Why did we invite him? John thinks nobody is better than Piketty at mapping and explaining the nature and origin of the glaring and growing inequality that everywhere defines wealth distribution in the 21st century—both between societies and within them. His recent magnum opus, Capital and Ideology. ask what sorts of stories societies (and individuals within those societies) tell themselves so as to tolerate such inequality—and the poverty and misery it produces. Or even to see that inequality as part of the natural order of things.
We first heard from the sociologist of American racism David Cunningham in Episode 36 Policing and White Power. Less than a week after the horrors of January 6th, he came back for an extended conversation about “asymmetrical policing” of the political right and left–and of White and Black Americans. His very first book (There’s Something Happening Here, 2004) studied the contrast between the FBI’s work in the 1960’s to wipe out left-wing and Black protests and its efforts to control and tame right-wing and white supremacist movements. That gives him a valuable perspective on the run-up to January 6th–and what may happen next.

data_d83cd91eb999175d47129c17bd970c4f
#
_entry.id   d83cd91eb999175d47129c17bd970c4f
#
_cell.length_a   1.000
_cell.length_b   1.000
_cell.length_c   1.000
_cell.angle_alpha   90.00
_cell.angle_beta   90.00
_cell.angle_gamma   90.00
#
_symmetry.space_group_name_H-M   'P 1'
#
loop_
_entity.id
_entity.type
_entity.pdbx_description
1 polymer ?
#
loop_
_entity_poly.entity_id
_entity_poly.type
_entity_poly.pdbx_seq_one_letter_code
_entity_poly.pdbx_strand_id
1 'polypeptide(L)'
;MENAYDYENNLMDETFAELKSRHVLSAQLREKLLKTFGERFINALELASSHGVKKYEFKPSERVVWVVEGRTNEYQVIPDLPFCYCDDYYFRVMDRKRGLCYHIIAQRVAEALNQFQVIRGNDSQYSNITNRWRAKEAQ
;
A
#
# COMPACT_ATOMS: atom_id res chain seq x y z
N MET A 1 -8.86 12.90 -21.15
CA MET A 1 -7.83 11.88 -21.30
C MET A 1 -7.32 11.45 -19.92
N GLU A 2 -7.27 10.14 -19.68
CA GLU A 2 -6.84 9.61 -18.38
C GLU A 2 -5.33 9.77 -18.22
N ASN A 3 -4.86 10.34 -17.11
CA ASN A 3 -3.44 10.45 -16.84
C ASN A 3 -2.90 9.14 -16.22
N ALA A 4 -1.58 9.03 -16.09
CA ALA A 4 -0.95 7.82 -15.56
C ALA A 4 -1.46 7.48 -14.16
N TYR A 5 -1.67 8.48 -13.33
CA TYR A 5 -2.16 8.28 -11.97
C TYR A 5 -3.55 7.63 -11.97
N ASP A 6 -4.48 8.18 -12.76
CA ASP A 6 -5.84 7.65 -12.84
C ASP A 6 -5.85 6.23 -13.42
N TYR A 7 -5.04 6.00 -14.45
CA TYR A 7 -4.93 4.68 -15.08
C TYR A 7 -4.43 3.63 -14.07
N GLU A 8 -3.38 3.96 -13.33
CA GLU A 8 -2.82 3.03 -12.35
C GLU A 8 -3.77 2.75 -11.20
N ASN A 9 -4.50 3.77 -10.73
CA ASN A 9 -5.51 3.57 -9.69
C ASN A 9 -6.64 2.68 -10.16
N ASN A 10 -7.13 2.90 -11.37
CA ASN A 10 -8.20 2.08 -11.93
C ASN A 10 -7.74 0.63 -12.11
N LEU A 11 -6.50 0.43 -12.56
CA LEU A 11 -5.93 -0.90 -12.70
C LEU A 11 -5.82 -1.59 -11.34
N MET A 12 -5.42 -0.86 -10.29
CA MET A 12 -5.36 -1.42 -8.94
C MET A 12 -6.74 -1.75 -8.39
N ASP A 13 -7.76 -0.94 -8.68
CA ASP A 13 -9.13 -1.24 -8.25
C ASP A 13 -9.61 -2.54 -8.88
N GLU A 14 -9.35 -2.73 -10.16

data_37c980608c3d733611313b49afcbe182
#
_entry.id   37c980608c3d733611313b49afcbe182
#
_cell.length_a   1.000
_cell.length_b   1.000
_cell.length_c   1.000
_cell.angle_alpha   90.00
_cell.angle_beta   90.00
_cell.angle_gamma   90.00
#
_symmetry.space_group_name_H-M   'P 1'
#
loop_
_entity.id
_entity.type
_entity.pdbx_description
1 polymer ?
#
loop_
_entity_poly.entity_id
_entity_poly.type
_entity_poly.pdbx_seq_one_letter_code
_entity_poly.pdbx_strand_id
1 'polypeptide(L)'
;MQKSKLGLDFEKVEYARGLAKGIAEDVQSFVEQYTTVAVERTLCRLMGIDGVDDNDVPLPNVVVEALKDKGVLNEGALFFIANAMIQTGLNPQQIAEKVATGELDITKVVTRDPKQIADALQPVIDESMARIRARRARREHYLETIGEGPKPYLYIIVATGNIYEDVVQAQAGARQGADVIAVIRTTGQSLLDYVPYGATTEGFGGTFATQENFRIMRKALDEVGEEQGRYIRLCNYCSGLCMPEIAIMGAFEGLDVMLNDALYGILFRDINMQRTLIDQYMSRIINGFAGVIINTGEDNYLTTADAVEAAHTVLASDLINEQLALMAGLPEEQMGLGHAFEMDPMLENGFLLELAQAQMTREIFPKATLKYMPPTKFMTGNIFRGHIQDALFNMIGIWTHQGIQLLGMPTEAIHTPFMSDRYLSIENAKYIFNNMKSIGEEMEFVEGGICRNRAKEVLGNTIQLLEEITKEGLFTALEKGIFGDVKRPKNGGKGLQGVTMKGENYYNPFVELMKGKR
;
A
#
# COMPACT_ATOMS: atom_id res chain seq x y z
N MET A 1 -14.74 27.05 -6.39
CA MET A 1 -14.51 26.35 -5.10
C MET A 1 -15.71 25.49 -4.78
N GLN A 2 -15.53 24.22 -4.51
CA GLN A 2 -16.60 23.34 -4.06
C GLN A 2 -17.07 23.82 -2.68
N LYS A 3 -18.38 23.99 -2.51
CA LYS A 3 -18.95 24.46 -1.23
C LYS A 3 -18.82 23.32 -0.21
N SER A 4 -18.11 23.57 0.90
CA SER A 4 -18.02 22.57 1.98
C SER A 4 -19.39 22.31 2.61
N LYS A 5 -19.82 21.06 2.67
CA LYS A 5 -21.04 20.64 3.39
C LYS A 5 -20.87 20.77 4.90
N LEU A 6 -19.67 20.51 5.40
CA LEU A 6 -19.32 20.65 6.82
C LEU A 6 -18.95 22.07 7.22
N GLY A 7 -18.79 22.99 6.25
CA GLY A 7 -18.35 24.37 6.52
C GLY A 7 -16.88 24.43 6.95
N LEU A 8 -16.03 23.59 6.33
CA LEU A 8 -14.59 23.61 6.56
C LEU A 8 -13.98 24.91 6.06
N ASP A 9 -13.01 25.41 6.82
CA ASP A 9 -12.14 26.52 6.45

What’s a picture worth? How about the picture that allows scientists to grasp what’s actually going on in a cell–or on the spiky outside of an invading virus? Gael McGill, Director of Molecular Visualization at the Center for Molecular and Cellular Dynamics at Harvard Medical School is founder and CEO of Digizyme and has spent his career exploring and developing different modes for visualizing evidence.